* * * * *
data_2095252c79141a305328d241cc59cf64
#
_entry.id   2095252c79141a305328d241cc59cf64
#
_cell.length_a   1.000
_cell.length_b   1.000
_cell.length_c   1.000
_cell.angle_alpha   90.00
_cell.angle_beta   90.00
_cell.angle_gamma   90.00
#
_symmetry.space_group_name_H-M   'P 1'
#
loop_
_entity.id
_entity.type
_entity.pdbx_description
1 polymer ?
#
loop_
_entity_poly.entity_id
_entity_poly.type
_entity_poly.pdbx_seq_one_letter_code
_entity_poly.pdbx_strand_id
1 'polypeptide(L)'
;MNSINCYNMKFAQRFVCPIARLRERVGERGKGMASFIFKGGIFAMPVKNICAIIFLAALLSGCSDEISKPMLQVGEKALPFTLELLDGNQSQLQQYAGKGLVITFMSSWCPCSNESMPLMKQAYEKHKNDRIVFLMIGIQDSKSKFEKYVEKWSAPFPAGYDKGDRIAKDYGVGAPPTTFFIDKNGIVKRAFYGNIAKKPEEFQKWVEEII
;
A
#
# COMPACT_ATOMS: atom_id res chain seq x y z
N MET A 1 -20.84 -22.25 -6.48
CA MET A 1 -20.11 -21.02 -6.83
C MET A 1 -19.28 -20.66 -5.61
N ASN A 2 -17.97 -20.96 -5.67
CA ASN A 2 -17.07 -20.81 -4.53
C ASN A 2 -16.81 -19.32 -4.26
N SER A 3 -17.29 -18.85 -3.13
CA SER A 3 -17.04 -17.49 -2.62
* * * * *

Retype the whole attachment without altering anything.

data_2095252c79141a305328d241cc59cf64
#
_entry.id   2095252c79141a305328d241cc59cf64
#
_cell.length_a   1.000
_cell.length_b   1.000
_cell.length_c   1.000
_cell.angle_alpha   90.00
_cell.angle_beta   90.00
_cell.angle_gamma   90.00
#
_symmetry.space_group_name_H-M   'P 1'
#
loop_
_entity.id
_entity.type
_entity.pdbx_description
1 polymer ?
#
loop_
_entity_poly.entity_id
_entity_poly.type
_entity_poly.pdbx_seq_one_letter_code
_entity_poly.pdbx_strand_id
1 'polypeptide(L)'
;MNSINCYNMKFAQRFVCPIARLRERVGERGKGMASFIFKGGIFAMPVKNICAIIFLAALLSGCSDEISKPMLQVGEKALPFTLELLDGNQSQLQQYAGKGLVITFMSSWCPCSNESMPLMKQAYEKHKNDRIVFLMIGIQDSKSKFEKYVEKWSAPFPAGYDKGDRIAKDYGVGAPPTTFFIDKNGIVKRAFYGNIAKKPEEFQKWVEEII
;
A
#
# COMPACT_ATOMS: atom_id res chain seq x y z
N MET A 1 -20.84 -22.25 -6.48
CA MET A 1 -20.11 -21.02 -6.83
C MET A 1 -19.28 -20.66 -5.61
N ASN A 2 -17.97 -20.96 -5.67
CA ASN A 2 -17.07 -20.81 -4.53
C ASN A 2 -16.81 -19.32 -4.26
N SER A 3 -17.29 -18.85 -3.13
CA SER A 3 -17.04 -17.49 -2.62